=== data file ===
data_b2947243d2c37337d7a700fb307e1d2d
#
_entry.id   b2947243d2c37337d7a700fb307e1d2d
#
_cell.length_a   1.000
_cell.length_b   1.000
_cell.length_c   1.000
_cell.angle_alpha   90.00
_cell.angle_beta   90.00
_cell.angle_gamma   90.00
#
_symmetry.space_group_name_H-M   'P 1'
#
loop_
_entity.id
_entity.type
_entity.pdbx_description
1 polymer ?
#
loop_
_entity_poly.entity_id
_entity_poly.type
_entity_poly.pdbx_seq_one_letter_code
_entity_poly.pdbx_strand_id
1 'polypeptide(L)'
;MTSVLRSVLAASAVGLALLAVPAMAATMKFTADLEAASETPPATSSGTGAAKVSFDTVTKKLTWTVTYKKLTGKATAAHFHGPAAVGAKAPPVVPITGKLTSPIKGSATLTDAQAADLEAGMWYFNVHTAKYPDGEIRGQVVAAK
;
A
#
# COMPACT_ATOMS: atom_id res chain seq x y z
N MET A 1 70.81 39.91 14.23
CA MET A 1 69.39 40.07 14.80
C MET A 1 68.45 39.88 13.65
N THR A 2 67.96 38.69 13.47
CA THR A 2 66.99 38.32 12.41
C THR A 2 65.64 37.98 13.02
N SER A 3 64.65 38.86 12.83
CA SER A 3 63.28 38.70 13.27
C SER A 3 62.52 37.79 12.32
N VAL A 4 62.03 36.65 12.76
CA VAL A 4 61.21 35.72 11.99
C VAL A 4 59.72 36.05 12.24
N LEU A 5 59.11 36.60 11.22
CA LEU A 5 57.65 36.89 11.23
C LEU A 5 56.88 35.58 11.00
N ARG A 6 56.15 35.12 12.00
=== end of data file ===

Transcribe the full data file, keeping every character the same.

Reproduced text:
data_b2947243d2c37337d7a700fb307e1d2d
#
_entry.id   b2947243d2c37337d7a700fb307e1d2d
#
_cell.length_a   1.000
_cell.length_b   1.000
_cell.length_c   1.000
_cell.angle_alpha   90.00
_cell.angle_beta   90.00
_cell.angle_gamma   90.00
#
_symmetry.space_group_name_H-M   'P 1'
#
loop_
_entity.id
_entity.type
_entity.pdbx_description
1 polymer ?
#
loop_
_entity_poly.entity_id
_entity_poly.type
_entity_poly.pdbx_seq_one_letter_code
_entity_poly.pdbx_strand_id
1 'polypeptide(L)'
;MTSVLRSVLAASAVGLALLAVPAMAATMKFTADLEAASETPPATSSGTGAAKVSFDTVTKKLTWTVTYKKLTGKATAAHFHGPAAVGAKAPPVVPITGKLTSPIKGSATLTDAQAADLEAGMWYFNVHTAKYPDGEIRGQVVAAK
;
A
#
# COMPACT_ATOMS: atom_id res chain seq x y z
N MET A 1 70.81 39.91 14.23
CA MET A 1 69.39 40.07 14.80
C MET A 1 68.45 39.88 13.65
N THR A 2 67.96 38.69 13.47
CA THR A 2 66.99 38.32 12.41
C THR A 2 65.64 37.98 13.02
N SER A 3 64.65 38.86 12.83
CA SER A 3 63.28 38.70 13.27
C SER A 3 62.52 37.79 12.32
N VAL A 4 62.03 36.65 12.76
CA VAL A 4 61.21 35.72 11.99
C VAL A 4 59.72 36.05 12.24
N LEU A 5 59.11 36.60 11.22
CA LEU A 5 57.65 36.89 11.23
C LEU A 5 56.88 35.58 11.00
N ARG A 6 56.15 35.12 12.00